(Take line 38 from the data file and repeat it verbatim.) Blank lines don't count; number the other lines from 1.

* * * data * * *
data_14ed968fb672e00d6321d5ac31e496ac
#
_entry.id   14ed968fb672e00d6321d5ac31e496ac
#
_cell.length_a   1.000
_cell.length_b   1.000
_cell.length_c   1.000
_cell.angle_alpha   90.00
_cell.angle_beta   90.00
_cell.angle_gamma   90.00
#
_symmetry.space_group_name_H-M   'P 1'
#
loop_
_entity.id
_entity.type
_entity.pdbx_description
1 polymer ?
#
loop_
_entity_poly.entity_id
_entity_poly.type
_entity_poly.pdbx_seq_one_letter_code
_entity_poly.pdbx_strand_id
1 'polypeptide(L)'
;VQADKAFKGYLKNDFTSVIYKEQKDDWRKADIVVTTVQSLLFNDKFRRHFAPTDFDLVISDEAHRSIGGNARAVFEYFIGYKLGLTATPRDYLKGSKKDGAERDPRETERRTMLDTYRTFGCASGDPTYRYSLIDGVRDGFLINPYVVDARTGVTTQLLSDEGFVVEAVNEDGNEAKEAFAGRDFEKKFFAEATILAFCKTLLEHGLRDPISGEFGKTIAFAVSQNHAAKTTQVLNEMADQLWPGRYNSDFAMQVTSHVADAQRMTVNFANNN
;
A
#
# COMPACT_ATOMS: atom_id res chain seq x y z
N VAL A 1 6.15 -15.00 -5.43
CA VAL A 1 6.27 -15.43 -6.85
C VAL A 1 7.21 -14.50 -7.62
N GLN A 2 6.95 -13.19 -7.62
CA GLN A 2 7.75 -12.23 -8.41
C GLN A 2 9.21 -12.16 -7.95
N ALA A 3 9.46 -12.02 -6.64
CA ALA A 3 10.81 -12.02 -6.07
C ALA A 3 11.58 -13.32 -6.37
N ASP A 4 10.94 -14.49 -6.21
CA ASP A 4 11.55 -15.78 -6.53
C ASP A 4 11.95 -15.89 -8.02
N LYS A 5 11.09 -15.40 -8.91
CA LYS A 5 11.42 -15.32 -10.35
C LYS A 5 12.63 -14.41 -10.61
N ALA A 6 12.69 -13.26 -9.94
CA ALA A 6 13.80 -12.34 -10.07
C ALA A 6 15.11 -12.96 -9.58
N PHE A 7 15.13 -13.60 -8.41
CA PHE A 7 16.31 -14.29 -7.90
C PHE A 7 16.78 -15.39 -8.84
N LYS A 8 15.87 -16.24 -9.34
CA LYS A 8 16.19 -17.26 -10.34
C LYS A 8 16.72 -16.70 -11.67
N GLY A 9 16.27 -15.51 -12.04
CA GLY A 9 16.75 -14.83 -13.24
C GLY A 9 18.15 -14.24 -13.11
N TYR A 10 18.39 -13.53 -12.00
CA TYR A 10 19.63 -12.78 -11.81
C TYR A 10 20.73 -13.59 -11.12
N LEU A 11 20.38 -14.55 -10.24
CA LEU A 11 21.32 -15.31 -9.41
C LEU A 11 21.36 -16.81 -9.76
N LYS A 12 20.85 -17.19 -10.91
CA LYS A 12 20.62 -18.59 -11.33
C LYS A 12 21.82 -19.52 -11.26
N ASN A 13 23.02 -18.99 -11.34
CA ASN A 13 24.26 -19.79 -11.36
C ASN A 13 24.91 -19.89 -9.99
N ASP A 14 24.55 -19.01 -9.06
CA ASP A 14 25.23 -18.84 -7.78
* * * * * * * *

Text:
CA ALA A 3 10.81 -12.02 -6.07